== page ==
Plotagraph Pro is an innovative app that allows you to selectively animate still images to make them look like looping movies. The app runs on both Mac and Windows, but the app you download is a front end only: all the heavy lifting is done on Plotagraph’s servers. Each time you preview an animation or render a final movie, the data is sent to Plotagraph for processing, (a process that takes typically less than five seconds).
Because Plotagraph servers do the processing, the app is only available on a subscription basis. $29 a month gets you unlimited projects with 100 Gb of cloud storage, or you can get an annual membership for $297. The good news is that you don’t need to sign up for an indefinite period, so if you only have a few projects to work on (or if you just want to try it out) you can just buy one month at a time.
Here’s how to use Plotagraph.
Open an image
Choose the image you want to work with, and name the project. I’ve chosen a seascape in which I can animate both the sky and the sea for dramatic results.
Make a mask
Use the Brush tool (choose it from the Brush icon on the left, or use the shortcut: B) to paint any areas you don’t want to move—in this case, the mountains. You can change the size of the brush from within the icon, or use the Photoshop standard square bracket keys to make it larger and smaller. There’s also a Photoshop-style quick selection tool (shortcut: W) that you can drag over the image to make masking selections automatically.
If you make a mistake, switch to the Eraser tool (shortcut: E) to paint out any areas that shouldn’t have been included in the mask.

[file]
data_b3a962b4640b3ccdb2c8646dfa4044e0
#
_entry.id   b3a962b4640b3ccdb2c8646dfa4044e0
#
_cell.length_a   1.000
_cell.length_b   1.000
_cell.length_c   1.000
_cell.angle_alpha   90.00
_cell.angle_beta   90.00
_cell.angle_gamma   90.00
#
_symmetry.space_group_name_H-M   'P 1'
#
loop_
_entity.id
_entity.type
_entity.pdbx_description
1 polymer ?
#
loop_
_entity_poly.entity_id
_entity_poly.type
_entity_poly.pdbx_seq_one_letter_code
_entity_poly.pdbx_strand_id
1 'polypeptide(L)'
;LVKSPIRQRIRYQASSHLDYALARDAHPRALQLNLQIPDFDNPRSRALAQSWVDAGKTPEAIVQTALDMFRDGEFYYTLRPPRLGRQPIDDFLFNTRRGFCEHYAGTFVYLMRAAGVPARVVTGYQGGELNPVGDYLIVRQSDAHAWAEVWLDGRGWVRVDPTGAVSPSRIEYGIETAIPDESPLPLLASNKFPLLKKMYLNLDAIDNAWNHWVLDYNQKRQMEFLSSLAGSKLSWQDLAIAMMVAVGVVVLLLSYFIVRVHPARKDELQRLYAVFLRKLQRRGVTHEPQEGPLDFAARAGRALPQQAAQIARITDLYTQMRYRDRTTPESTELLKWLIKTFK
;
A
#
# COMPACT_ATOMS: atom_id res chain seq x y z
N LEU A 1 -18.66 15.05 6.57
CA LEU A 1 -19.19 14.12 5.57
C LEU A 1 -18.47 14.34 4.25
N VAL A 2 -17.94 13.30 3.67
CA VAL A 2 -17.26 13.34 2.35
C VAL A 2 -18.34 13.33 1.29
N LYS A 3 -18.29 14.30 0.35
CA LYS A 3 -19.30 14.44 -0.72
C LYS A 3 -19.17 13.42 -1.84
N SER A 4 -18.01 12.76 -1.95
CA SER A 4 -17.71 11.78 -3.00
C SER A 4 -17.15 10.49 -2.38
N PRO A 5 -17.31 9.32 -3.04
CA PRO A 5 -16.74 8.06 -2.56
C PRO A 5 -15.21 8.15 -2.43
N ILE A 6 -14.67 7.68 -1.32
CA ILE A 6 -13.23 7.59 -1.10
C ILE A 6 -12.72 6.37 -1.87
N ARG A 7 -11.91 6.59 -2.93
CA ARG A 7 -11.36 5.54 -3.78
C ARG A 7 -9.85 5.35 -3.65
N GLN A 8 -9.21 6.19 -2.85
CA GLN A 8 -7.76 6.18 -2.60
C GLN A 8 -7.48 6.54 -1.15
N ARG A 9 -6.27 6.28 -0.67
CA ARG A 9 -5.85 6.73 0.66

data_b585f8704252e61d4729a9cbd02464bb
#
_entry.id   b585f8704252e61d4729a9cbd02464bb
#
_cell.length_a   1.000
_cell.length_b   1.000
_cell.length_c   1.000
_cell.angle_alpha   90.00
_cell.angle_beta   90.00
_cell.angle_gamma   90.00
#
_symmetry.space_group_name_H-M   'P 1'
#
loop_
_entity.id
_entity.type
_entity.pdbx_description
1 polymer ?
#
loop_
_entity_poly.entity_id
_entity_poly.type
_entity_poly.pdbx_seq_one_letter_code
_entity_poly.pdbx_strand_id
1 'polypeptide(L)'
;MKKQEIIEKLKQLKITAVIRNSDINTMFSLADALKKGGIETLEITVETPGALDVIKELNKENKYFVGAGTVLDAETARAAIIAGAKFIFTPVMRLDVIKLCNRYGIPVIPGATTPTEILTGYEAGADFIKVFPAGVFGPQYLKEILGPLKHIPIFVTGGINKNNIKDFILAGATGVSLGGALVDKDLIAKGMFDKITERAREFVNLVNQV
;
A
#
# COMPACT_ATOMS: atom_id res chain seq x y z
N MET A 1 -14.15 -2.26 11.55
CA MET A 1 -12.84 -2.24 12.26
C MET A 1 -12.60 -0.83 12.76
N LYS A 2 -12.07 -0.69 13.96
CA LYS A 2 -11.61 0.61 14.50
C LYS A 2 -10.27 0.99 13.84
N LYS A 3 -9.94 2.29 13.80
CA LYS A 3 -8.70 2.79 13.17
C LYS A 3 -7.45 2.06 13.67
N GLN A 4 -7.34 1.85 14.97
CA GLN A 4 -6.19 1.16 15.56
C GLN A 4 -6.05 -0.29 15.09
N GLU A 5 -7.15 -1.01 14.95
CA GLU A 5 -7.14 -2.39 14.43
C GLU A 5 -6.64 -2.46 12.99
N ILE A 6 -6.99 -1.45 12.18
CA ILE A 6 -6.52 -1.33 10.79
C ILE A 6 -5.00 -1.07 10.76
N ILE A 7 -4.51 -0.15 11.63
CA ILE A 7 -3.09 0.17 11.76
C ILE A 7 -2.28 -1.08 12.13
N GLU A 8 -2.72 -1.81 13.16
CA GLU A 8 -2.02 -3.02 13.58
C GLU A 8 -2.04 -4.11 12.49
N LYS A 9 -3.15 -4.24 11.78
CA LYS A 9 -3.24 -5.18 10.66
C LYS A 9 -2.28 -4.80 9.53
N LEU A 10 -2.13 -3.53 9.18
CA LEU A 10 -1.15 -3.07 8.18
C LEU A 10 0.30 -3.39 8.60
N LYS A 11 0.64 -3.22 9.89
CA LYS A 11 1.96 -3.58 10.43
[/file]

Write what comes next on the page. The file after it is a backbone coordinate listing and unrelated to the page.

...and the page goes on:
Draw motion lines
Use the Animation Points tool (shortcut: V) to click and drag in the image, setting both the location and distance of the motion at that point. You can modify each point afterward using a separate tool (shortcut: A). Because of the cloud formations in this shot I’ve set the clouds to animate towards the viewer, radiating from behind the central peak. To make the effect work I’ve drawn short lines near the horizon and longer ones further up into the sky, to accentuate the sense of perspective.
Stop the leaks
You can press the Spacebar to preview an animation, to check your progress. As the sky animates away from the mountains, there’s some leakage as portions of the mountain are dragged up into the sky. This looks clearly wrong. The trick is to place a series of Stabilizer Points (shortcut: S) to prevent these areas from being dragged.
Move the sea
The sea is animated in the same way, by clicking and dragging Animation Points (in this case, from right to left). To enhance the perspective effect, I’ve drawn short lines near the horizon, and much longer lines close to the camera.
After previewing the scene with the space bar, you may need to place some additional Stabilizer Points around the shoreline, and also around the boat to prevent it smearing into the sea (animating the boat itself would result in a jerky, forward-and-backward movement).
Render the movie
Use the Animation Properties panel to set the type of animation. The length can be anywhere from half a second to five seconds, with two seconds as the default. You can also choose between several different ways to loop the animation. Then, use the Export button to bring up a dialog that allows you to set the size of the animation, and the file type. Choosing GIF format allows you to produce a movie that will loop endlessly, and can be played anywhere.
As you can see from the animation at the top of this page, the results are remarkably good. But you don’t need to stick to natural motion: in the following animation, I’ve turned the colonnade on the back of the White House into a rotating drum: